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Phils plan to fight back after first-half disappointment

Phils plan to fight back after first-half disappointment

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Phils plan to fight back after first-half disappointment
PHILADELPHIA -- Do the Phillies have one great run in them?

Manager Charlie Manuel hopes so.

Club breakdowns
First-half highlights

"I'll keep trying," he said. "I will never ever let up. I will always try."

It is Manuel's greatest challenge yet. The Phillies (37-50) are under .500 at the All-Star break for the first time since 2006, when they were 40-47. It is their worst record at the break since 1997, when they were 24-61. Looking for a sliver of hope, they are quick to mention they trailed the New York Mets by seven games with 17 games to play in 2007, but still won the National League East championship. They also point out the St. Louis Cardinals trailed the Atlanta Braves by 10 1/2 games in the National League Wild Card race in late August last season, but won the Wild Card on their way to winning the World Series.

But those teams were not 13 games under .500 at the break, like the Phillies. Those teams also needed cooperation (i.e. historic collapses) from the teams ahead of them.

Nearly everything went wrong for the Phillies in the first half. Ryan Howard and Chase Utley opened the season on the disabled list. John Mayberry Jr. did not become the everyday player they thought he could be. Hunter Pence struggled with runners in scoring position. Jimmy Rollins, Shane Victorino and Placido Polanco performed below their career averages. Freddy Galvis proved to be a whiz defensively, but fractured a bone in his back before getting suspended 50 games for violating Major League Baseball's policy against performance-enhancing substances.

The Phillies lost relief pitchers Jose Contreras, Mike Stutes and David Herndon for the season due to injuries. Chad Qualls, who the Phillies hoped would be one of their setup men, struggled.

Those performances and losses helped cripple the offense and bullpen, the last of which has been a liability since the beginning of the season.

First-half awards
MVP: Carlos Ruiz Has been one of the best hitters in baseball the first half of the season.
Cy Young: Cole Hamels Hamels has been the Phillies' most reliable pitcher this year.
Rookie: Freddy Galvis Defensive whiz, suspended 50 games for PED use.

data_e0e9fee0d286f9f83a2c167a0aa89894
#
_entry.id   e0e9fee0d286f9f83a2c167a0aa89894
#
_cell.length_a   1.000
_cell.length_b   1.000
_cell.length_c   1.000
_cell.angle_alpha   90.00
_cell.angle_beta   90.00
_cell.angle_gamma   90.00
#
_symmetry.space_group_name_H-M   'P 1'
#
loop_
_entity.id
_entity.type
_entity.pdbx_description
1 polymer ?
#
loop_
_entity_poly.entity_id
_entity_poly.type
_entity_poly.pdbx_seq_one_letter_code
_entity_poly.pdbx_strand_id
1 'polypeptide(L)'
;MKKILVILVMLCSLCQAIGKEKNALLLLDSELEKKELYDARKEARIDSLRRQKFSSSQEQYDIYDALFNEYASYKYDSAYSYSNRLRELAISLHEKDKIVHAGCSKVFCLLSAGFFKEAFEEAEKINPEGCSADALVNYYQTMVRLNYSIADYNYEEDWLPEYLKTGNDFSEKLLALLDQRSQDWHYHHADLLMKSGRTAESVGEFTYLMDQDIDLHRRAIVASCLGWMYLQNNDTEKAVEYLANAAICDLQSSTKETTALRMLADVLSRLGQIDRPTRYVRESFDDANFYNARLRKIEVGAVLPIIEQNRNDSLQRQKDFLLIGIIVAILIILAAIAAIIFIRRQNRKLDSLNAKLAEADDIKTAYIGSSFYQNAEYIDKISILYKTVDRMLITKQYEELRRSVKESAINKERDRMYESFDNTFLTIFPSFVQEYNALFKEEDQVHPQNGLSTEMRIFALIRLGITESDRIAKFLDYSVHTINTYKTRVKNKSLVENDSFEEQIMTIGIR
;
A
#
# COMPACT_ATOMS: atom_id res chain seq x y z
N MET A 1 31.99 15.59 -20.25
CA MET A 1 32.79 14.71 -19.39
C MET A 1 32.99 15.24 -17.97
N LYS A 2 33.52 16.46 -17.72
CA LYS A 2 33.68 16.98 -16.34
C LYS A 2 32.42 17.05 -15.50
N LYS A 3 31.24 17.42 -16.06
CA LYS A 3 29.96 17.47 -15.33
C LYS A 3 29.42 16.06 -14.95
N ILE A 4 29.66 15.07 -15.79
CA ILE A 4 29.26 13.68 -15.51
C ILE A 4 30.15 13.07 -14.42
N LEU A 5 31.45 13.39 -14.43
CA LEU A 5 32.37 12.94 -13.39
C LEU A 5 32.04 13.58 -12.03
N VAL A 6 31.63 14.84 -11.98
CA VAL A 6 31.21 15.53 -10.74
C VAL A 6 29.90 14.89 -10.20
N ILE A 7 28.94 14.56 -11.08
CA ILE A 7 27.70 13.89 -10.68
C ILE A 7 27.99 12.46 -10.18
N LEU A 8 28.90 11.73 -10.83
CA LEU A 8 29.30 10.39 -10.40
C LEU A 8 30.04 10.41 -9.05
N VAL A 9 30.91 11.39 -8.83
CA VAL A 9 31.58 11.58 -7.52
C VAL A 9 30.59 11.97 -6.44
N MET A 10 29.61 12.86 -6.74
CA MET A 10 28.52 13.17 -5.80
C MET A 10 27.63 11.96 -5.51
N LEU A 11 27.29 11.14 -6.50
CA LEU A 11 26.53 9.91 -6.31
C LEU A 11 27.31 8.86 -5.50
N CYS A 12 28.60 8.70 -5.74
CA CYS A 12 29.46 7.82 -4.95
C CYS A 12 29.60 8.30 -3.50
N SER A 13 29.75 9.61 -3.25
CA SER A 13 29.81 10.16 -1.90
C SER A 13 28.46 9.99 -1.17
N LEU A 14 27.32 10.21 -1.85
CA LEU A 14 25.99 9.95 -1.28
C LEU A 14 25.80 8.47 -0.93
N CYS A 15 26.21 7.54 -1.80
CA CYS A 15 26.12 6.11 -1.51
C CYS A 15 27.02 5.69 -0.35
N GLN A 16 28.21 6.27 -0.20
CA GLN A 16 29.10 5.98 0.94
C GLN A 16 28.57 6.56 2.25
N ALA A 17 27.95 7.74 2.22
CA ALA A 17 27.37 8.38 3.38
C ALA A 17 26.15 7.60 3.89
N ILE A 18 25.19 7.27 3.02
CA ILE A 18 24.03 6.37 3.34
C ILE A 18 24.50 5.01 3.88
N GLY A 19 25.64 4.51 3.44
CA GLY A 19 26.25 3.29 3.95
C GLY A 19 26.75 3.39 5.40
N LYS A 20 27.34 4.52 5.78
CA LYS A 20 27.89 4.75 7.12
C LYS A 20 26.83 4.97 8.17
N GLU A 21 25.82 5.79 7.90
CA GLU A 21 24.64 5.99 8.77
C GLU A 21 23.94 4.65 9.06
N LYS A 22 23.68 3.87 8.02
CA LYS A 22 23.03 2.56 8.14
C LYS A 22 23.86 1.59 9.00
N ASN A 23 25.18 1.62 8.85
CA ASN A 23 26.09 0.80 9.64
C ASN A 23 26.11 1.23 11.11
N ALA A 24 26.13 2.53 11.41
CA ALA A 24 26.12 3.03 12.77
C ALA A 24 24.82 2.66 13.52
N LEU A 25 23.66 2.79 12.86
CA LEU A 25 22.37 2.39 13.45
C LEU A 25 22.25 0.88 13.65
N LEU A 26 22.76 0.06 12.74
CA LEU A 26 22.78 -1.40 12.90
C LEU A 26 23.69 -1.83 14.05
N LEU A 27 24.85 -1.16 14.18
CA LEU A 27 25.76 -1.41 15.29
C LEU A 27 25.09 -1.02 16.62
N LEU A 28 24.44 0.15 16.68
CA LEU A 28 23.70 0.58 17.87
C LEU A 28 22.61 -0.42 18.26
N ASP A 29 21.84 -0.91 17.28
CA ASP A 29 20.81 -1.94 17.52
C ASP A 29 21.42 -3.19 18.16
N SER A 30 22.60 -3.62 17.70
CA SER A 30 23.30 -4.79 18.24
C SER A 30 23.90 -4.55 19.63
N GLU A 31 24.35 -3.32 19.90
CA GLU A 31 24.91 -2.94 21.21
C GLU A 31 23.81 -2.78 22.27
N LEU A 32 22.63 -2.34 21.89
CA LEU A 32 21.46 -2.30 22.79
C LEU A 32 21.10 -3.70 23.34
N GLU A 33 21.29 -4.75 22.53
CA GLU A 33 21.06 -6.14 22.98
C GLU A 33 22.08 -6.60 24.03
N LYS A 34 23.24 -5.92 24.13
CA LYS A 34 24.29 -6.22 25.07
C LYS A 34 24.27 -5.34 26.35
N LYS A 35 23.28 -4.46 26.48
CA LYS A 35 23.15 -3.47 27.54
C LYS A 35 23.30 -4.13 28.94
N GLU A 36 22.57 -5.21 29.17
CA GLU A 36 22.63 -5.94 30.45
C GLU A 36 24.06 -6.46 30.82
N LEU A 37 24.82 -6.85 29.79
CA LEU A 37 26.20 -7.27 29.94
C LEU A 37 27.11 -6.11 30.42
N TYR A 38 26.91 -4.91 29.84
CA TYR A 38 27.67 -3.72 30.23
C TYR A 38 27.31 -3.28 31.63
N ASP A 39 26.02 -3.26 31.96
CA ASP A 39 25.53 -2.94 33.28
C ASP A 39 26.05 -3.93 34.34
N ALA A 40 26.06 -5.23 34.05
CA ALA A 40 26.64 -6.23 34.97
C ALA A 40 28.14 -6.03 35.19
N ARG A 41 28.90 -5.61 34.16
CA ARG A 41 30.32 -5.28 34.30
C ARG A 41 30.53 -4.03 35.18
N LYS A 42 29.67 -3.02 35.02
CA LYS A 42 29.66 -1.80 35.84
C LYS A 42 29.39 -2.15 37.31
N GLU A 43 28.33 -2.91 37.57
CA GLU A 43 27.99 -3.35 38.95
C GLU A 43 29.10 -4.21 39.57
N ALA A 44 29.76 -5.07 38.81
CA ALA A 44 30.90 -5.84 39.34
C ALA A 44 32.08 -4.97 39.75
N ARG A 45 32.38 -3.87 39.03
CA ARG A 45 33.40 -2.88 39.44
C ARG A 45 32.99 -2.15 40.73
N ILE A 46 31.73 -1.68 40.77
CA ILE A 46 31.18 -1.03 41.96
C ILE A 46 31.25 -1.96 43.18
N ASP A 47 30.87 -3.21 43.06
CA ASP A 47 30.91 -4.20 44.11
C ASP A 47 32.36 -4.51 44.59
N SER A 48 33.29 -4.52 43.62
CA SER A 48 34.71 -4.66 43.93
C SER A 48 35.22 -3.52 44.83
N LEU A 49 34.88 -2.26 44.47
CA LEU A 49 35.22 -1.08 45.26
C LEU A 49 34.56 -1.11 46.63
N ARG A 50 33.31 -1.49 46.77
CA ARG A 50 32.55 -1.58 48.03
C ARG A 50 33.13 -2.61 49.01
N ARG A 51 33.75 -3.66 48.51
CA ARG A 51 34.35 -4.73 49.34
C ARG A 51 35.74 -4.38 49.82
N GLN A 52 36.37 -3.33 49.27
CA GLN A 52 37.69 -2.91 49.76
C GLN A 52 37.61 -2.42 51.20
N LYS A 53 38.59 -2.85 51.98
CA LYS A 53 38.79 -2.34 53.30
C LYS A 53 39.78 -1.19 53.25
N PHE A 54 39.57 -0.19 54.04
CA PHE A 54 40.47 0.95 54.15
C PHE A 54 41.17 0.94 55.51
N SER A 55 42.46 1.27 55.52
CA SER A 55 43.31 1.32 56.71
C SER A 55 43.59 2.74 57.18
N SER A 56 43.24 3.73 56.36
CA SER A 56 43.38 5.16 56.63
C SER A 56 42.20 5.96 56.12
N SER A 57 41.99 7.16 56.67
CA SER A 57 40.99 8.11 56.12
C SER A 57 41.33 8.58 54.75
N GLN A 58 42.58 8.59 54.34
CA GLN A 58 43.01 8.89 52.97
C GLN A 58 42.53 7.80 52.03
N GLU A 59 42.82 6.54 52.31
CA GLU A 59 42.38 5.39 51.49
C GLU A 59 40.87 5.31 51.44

Top reliever: Jonathan Papelbon He made the All-Star team.

But even if the offense and bullpen have struggled -- although the offense is fifth in the league in runs per game since May 1 -- the Phillies still expected to be competitive because they had one of the best rotations in baseball. They had Roy Halladay, Cliff Lee and Cole Hamels. All three finished in the top five in National League Cy Young voting last season. The rotation also had Vance Worley, who finished third in NL Rookie of the Year voting, and Joe Blanton, who should be a competent fifth starter in any rotation.

But the Phillies have not had one of the best rotations in baseball. They are 11th in the National League with a 4.04 ERA. They are 14th with a 5.03 ERA since Halladay landed on the DL on May 28.

If it's one thing one night, it's another thing the next.

The bright spots? That's easy. Carlos Ruiz has been the team's MVP, earning a trip to his first All-Star Game. Hamels has pitched well, entering the second half with 10 wins and a spot on the All-Star team. Jonathan Papelbon also made the All-Star team, converting 18 of 20 save opportunities, although he hasn't worked nearly as much as the Phillies had hoped.

But the Phillies need more than just a few players to perform in the second half. They need everybody. It should help to have Utley and Howard in the lineup on a regular basis in the second half. Halladay should be back shortly after the break. But the offense needs to improve its situational hitting, the rotation needs to pitch deeper in games and the bullpen needs to hold leads or keep games close when they are trailing.

Players to watch in second half

Antonio Bastardo The Phillies need more consistency from their setup man.
Ryan Howard Will less than 100 percent be good enough for the Phillies' slugger?
Roy Halladay Phillies need him to get the rotation back on track.

"It's up to us," Halladay said. "It really is. We can tuck our tails or we can fight. There's a chance we fight and still come up short, but I'd rather do it that way than admit defeat halfway through the year. I think we've got a long ways to go. We've got a lot of things that can improve that I think we're looking forward to in the second half. I believe we have the mentality that we're going to go out and play hard. If we come up short, we come up short, but I don't think it's going to be due to a lack of effort or a lack of interest. I feel like we have a chance and we're going to go out and play that way."

"I definitely don't think it's gone the way I expected or gone the way anybody had expected here," Papelbon said. "No one expects us to be in last place. I think there is a lot of baseball left. I was in a situation where a team was down nine games with a month to go [the Rays last season]. So if you want to ask me that question, I say, hey, there's still plenty of time. Some adjustments have to be made, yeah. But there's no reason to throw in the towel or wave the white flag by any means."

But talk is cheap. It won't be easy.

"People think just because you put on a Phillies uniform ... that doesn't make you an All-Star player," Manuel said. "What the [heck]? We've got to work to improve."

Todd Zolecki is a reporter for MLB.com. This story was not subject to the approval of Major League Baseball or its clubs.

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